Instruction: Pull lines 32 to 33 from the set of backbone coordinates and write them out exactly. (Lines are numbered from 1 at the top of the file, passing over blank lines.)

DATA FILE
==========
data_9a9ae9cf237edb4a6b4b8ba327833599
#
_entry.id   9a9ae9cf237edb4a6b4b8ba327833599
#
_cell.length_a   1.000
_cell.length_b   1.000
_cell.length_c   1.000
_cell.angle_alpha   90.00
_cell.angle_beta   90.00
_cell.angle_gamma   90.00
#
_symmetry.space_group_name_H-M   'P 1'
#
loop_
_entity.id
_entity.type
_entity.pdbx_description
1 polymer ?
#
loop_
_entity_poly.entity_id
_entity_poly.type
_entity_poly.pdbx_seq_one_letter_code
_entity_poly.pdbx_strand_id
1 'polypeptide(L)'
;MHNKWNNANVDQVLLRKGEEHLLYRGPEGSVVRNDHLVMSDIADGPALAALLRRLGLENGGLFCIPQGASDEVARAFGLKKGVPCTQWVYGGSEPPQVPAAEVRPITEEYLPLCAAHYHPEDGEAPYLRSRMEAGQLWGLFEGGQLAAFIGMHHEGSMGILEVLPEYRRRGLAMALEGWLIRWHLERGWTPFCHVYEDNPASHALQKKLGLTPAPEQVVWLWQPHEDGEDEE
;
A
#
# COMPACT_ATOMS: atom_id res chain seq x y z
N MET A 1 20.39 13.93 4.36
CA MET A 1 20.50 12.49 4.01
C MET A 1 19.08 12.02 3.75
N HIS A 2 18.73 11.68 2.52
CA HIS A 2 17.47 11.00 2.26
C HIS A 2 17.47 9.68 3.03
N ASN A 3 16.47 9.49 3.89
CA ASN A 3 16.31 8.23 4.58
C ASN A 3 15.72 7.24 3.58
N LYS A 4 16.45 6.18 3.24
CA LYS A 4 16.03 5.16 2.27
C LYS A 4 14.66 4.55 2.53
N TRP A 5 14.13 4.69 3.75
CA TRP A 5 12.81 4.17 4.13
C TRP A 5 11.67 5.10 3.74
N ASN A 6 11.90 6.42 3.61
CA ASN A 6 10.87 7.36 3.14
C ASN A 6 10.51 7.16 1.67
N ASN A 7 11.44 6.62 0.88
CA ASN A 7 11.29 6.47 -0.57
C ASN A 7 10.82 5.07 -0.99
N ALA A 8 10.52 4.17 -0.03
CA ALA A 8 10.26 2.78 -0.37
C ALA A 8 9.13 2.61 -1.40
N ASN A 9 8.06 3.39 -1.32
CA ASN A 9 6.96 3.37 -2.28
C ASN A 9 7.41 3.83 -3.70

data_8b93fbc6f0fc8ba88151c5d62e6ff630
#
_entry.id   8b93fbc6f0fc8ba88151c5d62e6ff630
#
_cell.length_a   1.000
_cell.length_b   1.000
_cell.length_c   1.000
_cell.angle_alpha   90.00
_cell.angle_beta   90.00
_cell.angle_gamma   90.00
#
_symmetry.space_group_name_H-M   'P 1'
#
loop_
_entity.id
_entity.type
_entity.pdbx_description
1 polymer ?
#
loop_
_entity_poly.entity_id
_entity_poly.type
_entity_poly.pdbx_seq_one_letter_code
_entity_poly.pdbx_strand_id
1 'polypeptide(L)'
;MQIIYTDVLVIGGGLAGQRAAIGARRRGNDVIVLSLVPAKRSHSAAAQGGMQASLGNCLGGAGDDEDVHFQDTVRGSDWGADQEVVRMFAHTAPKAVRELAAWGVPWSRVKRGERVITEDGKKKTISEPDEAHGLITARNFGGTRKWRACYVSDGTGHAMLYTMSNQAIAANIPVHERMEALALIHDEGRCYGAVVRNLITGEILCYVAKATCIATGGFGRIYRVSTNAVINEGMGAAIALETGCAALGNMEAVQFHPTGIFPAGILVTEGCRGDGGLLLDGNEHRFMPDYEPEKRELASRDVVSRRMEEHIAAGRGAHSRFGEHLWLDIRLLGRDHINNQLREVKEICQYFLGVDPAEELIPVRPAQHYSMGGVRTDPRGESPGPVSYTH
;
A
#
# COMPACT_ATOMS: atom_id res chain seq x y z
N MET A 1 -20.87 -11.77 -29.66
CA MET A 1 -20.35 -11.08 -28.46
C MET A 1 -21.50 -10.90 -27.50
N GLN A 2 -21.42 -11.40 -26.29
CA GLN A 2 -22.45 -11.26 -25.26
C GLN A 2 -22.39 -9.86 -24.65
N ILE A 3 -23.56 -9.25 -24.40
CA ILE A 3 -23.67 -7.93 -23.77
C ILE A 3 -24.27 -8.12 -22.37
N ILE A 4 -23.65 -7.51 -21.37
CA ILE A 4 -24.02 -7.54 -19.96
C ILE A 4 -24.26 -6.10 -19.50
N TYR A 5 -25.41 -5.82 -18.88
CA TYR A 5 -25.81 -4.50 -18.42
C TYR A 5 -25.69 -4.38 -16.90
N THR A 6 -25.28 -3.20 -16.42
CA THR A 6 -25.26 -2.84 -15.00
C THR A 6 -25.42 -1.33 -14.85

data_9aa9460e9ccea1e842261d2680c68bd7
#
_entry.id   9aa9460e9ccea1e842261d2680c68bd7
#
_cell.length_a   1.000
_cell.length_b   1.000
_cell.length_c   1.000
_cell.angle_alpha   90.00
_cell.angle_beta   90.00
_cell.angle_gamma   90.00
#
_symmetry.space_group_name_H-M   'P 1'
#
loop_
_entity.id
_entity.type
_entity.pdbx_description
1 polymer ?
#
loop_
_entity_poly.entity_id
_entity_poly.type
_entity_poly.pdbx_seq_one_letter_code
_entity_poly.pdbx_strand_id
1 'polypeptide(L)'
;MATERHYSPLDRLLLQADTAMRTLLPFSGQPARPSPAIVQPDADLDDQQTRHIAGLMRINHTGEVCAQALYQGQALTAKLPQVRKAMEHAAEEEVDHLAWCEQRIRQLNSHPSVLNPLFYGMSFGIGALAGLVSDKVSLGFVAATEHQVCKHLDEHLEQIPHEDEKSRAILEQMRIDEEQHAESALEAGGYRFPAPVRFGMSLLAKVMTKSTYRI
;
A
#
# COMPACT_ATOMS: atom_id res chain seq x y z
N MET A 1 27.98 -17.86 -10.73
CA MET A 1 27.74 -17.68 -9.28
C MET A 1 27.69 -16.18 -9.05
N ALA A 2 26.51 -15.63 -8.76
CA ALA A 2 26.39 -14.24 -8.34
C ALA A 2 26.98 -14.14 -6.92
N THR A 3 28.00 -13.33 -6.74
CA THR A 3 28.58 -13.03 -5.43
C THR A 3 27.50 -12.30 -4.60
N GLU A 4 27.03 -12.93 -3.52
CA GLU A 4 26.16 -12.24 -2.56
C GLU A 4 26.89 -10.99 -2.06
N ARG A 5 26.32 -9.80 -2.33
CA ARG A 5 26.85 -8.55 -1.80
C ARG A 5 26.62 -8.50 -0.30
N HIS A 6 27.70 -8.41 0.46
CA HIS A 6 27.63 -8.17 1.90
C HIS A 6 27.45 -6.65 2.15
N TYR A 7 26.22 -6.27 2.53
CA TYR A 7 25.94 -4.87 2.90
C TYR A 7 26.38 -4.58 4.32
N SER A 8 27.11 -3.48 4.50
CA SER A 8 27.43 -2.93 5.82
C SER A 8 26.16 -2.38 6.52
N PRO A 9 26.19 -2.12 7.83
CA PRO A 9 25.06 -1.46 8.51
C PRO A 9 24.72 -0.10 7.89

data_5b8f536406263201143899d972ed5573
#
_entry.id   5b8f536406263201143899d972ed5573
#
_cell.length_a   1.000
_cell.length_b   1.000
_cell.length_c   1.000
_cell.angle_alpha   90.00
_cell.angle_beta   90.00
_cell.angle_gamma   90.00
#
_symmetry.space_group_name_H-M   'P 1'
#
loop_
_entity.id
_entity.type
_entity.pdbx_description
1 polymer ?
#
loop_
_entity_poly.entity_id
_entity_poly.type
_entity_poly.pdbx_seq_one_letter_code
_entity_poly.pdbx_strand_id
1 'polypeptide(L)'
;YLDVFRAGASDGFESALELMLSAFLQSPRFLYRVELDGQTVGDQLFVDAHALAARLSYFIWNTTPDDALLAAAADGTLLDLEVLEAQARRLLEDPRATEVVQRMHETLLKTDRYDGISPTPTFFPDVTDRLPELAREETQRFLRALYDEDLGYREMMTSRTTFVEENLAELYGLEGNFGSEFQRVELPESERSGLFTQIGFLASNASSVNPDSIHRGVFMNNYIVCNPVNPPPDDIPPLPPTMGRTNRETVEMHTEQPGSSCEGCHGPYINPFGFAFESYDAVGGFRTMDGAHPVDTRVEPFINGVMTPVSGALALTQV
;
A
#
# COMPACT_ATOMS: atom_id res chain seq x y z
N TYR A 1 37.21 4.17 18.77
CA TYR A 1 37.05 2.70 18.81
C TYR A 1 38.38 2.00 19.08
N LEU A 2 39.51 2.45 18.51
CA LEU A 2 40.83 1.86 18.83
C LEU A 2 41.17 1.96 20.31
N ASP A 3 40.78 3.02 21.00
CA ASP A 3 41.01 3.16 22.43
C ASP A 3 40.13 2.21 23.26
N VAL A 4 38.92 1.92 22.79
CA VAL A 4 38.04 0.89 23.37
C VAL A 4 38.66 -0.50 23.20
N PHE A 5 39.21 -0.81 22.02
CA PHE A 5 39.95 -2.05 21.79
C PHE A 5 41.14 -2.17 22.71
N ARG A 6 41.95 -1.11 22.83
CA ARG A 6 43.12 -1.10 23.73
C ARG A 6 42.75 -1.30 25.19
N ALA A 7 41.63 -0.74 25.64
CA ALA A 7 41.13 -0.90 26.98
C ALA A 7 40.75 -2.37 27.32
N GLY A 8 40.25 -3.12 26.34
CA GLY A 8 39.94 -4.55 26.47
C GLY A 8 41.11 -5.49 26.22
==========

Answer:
CA MET A 1 20.50 12.49 4.01
C MET A 1 19.08 12.02 3.75